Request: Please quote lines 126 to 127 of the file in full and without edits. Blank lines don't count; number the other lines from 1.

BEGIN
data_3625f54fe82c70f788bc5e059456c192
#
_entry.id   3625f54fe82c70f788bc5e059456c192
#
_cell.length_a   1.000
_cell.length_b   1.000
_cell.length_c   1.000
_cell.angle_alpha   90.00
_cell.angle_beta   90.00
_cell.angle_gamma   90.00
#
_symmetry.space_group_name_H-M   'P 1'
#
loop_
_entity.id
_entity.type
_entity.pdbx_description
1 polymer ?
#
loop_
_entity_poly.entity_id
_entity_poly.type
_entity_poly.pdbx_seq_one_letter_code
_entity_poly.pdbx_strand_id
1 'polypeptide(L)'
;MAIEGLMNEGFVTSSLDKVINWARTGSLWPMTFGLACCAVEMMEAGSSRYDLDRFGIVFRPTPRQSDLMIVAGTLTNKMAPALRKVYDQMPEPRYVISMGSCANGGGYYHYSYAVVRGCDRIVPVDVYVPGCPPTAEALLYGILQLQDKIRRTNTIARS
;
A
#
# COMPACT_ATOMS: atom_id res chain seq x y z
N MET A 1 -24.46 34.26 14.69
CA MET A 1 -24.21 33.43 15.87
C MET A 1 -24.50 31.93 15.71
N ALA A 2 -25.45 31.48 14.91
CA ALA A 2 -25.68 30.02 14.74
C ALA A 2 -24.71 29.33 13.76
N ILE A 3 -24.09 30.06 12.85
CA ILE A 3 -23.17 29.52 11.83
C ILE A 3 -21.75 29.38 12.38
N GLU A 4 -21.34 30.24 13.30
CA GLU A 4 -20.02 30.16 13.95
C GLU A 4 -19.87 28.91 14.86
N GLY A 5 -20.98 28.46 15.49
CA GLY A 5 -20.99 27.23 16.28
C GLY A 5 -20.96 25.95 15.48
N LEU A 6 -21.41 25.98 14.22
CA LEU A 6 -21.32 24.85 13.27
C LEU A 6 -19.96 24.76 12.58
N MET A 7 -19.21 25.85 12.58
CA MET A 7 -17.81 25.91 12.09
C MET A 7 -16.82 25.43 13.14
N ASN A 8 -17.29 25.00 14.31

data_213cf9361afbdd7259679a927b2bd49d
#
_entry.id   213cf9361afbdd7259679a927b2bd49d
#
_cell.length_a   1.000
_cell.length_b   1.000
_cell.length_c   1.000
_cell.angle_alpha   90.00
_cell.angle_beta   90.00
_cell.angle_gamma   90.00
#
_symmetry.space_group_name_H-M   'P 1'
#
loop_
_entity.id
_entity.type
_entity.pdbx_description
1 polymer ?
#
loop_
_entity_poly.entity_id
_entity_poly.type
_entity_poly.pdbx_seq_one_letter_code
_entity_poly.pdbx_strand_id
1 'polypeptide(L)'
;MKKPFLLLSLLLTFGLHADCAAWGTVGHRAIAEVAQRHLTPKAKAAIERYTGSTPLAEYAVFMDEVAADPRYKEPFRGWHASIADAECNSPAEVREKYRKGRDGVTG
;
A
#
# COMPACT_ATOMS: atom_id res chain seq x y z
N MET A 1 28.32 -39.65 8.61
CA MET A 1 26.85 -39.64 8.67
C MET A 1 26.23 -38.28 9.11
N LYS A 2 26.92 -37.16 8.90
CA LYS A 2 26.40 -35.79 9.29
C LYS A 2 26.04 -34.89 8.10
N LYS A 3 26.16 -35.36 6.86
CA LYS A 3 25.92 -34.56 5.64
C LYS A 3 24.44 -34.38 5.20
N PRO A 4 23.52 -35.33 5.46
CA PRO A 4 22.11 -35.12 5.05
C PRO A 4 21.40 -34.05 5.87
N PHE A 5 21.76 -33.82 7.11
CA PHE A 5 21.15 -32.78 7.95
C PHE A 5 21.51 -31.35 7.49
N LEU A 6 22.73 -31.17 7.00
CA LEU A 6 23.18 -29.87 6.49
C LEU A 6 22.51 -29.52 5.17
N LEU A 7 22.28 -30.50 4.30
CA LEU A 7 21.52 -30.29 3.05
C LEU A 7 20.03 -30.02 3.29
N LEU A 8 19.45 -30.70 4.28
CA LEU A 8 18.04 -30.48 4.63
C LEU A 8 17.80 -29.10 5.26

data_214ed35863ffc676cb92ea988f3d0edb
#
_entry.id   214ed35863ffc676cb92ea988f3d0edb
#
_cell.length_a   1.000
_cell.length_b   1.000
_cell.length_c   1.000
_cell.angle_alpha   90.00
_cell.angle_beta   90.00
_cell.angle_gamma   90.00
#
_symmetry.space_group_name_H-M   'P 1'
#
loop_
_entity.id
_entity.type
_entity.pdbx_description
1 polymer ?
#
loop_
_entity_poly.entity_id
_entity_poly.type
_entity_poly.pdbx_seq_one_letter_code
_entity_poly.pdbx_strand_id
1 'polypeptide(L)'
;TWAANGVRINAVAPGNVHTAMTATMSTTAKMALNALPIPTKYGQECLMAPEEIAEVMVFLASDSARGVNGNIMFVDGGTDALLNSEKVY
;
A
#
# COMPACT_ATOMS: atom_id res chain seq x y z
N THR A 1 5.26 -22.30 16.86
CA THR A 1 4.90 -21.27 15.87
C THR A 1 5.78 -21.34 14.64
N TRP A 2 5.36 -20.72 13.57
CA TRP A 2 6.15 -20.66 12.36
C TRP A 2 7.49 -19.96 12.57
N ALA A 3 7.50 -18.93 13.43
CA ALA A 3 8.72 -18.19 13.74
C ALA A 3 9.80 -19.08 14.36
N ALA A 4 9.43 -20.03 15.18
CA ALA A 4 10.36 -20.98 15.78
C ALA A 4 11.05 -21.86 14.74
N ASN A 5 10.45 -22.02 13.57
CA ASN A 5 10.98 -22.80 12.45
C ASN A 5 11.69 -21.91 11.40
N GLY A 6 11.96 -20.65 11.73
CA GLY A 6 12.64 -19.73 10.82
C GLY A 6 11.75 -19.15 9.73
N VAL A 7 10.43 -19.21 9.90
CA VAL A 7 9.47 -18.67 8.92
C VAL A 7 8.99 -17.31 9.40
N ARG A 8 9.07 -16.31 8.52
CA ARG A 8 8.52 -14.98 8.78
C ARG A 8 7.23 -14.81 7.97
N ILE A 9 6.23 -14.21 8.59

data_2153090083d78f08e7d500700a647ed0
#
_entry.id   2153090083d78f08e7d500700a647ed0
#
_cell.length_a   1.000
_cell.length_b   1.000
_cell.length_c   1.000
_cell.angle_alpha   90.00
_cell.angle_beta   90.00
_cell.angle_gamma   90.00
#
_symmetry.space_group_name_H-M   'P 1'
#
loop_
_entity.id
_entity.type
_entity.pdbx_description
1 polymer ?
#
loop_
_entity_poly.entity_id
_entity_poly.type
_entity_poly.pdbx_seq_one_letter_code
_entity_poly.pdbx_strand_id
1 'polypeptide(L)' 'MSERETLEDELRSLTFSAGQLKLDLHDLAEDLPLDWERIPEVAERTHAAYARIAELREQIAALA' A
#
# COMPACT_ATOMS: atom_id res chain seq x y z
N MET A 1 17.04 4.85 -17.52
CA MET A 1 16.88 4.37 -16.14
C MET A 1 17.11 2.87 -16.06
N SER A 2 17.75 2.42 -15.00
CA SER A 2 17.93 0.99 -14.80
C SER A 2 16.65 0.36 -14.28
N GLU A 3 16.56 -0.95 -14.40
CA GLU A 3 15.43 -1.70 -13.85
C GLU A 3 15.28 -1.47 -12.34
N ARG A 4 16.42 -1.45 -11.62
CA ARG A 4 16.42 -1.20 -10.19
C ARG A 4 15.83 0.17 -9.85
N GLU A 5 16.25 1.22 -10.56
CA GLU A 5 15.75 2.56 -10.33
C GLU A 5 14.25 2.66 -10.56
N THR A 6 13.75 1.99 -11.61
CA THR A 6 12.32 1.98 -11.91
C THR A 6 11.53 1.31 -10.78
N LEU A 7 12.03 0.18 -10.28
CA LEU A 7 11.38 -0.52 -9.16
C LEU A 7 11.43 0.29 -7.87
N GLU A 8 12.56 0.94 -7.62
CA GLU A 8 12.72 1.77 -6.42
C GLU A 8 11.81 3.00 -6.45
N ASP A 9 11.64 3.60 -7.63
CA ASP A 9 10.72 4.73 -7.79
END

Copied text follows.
loop_
_entity_poly.entity_id